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Advantages and Disadvantages of Different 529 Education Savings Plans

Updated on February 8, 2010

529 Education Savings Plans

Post-secondary education is expense, and tuition and room and board rates continue to grow faster than annual inflation. Luckily, all 50 state governments offer at least one major education savings plans to their residents, allowing parents to save for over a decade through tax-advantaged 529 plans for their children’s futures.

Many different agencies offer their own variations of college savings investment opportunities and plans, including states, divisions of states, individual colleges, or consortiums of colleges. Each provider creates different rules for their long-term education savings plans, but all 529s can be sorted into one of two categories: college savings plans and pre-paid tuition plans.

Type #1: College Savings Plans

College savings plans tend to work as specialized investment options with favorable tax treatment on qualified, education-related expenses.


  • Broad definition of acceptable expenses, including all fees required to attend and live at the university, plus coverage for textbooks and all necessary equipment and electronics to attend class.
  • In most plans, the 529 contribution limit set high, at well over $200,000 per savings plan.
  • The plans will adjust automatically to more conservative investments as the investee nears college age.
  • There are no age or other restrictions on the student who can benefit from this savings plan.


  • These are investments that may fluctuate significantly in value, and there is no guarantee that they will be able to keep up with the yearly tuition rate increases.
  • Your investment options will be limited to several major categories, much like the investment plans offered by company-sponsored retirement plans. U
  • Usually you will not be able to switch plans or make asset allocation adjustments more often than once a year.

Type #2: Prepaid Tuition Plans

By participating in a prepaid education plan, you can essentially pre-pay for your child’s college education by locking in tuition rates at participating universities.  Prepaid 529 tuition plans are generally much more restrictive, but with correspondingly more beneficial financial treatment.


  • The plan is backed through a state government or government agency and guaranteed to be honored upon the beneficiary entering college.
  • It is impossible to predict future college costs, but this is likely the less expensive option in the long-term than paying for tuition costs in the future.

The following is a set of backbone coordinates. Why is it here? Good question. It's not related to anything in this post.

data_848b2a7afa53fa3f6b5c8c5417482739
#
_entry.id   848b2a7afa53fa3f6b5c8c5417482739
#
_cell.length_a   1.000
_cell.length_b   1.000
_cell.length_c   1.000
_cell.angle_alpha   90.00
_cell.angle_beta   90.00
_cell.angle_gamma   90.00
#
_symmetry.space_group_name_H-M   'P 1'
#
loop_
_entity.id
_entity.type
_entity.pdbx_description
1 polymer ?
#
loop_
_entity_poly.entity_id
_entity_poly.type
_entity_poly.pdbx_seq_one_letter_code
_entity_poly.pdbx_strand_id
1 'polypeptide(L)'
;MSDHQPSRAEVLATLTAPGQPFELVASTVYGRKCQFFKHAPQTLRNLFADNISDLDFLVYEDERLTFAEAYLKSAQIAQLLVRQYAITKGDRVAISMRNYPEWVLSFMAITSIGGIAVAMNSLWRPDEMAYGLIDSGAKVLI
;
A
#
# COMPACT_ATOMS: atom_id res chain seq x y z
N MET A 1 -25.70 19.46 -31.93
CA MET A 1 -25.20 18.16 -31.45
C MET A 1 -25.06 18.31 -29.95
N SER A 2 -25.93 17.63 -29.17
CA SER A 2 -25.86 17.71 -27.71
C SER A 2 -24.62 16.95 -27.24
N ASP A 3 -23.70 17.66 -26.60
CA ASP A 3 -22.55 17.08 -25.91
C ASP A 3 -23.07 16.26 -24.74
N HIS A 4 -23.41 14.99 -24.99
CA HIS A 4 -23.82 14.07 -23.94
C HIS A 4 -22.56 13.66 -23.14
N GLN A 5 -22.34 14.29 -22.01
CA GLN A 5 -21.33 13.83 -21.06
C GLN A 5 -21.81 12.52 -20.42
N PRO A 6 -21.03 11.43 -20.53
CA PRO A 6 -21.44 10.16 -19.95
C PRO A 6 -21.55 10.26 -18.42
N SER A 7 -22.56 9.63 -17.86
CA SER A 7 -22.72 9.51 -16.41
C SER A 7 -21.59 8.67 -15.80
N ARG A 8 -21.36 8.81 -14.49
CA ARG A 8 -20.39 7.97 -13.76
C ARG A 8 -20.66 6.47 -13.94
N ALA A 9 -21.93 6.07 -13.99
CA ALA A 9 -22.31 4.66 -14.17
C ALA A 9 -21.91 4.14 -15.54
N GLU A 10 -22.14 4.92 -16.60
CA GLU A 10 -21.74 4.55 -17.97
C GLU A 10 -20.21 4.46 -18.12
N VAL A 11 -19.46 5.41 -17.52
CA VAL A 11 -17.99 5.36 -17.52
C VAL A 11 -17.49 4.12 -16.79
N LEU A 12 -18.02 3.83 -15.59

• Once funds have entered the account, stock market and economy fluctuations cannot drive down the value of the plan.


  • Either the account holder or the beneficiary (usually) must be a resident of the state in which the selected university is located.
  • There are usually grade level and age limits on when contribution must begin, and when the beneficiary is too old to receive the pre-paid tuition credits.
  • Room and board and other education supplies purchases are not included in the prepaid tuition plans, though some plans offer the option to pay more to cover these expenses, too.

Things You Should Know About Both Education Savings Plans

Both types of plans invoke penalties if you do not use the accumulated funds for approved expenses, usually an additional penalty deduction over the normal income tax, but the college savings plan has a much broader definition of what qualifies as an education expense.

Many states allow account holders to deduct contributions to 529 plans, but only if it is a plan for the estate in which the account holder resides; though rarely states allow deductions for contributions to any 529 plans in any state.

Both plans may have significant fees associated with them, with initial and periodic administrative fees associated with pre-paid tuition plans and asset management fees commonly incurred on college savings plans. These fees may be reduced for large investment amounts, or through buying into education plans directly through the state or state agency, though you may have to ask the provider to get the discount.

One Last Tip

Finally, before you decide on a specific plan, read the plan’s offering circular, their complete breakdown of all investment details, options, and potential and required plan fees. This document may be termed a “disclosure statement” or “program description” by the plan provider and will provide a full disclosure of all relevant details you need to know to make an informed college savings plan decision.


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